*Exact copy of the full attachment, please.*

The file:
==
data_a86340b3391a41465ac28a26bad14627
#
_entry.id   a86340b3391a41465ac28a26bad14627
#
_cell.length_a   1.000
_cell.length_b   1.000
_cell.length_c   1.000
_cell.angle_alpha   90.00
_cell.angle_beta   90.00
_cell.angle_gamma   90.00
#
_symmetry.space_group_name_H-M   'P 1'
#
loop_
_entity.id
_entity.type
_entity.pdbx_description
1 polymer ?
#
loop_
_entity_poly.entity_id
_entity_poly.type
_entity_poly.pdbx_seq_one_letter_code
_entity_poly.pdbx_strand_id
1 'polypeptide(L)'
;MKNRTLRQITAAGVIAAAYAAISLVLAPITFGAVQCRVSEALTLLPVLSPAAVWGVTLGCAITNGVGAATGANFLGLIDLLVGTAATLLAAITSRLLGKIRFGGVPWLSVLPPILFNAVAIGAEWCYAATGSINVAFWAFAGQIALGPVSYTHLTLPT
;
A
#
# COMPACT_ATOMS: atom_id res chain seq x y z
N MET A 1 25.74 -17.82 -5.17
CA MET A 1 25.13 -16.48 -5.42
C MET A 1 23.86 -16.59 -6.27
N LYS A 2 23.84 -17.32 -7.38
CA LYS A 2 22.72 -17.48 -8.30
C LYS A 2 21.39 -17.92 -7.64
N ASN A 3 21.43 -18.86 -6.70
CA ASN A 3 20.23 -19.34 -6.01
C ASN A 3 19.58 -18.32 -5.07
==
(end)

data_a86340b3391a41465ac28a26bad14627
#
_entry.id   a86340b3391a41465ac28a26bad14627
#
_cell.length_a   1.000
_cell.length_b   1.000
_cell.length_c   1.000
_cell.angle_alpha   90.00
_cell.angle_beta   90.00
_cell.angle_gamma   90.00
#
_symmetry.space_group_name_H-M   'P 1'
#
loop_
_entity.id
_entity.type
_entity.pdbx_description
1 polymer ?
#
loop_
_entity_poly.entity_id
_entity_poly.type
_entity_poly.pdbx_seq_one_letter_code
_entity_poly.pdbx_strand_id
1 'polypeptide(L)'
;MKNRTLRQITAAGVIAAAYAAISLVLAPITFGAVQCRVSEALTLLPVLSPAAVWGVTLGCAITNGVGAATGANFLGLIDLLVGTAATLLAAITSRLLGKIRFGGVPWLSVLPPILFNAVAIGAEWCYAATGSINVAFWAFAGQIALGPVSYTHLTLPT
;
A
#
# COMPACT_ATOMS: atom_id res chain seq x y z
N MET A 1 25.74 -17.82 -5.17
CA MET A 1 25.13 -16.48 -5.42
C MET A 1 23.86 -16.59 -6.27
N LYS A 2 23.84 -17.32 -7.38
CA LYS A 2 22.72 -17.48 -8.30
C LYS A 2 21.39 -17.92 -7.64
N ASN A 3 21.43 -18.86 -6.70
CA ASN A 3 20.23 -19.34 -6.01
C ASN A 3 19.58 -18.32 -5.07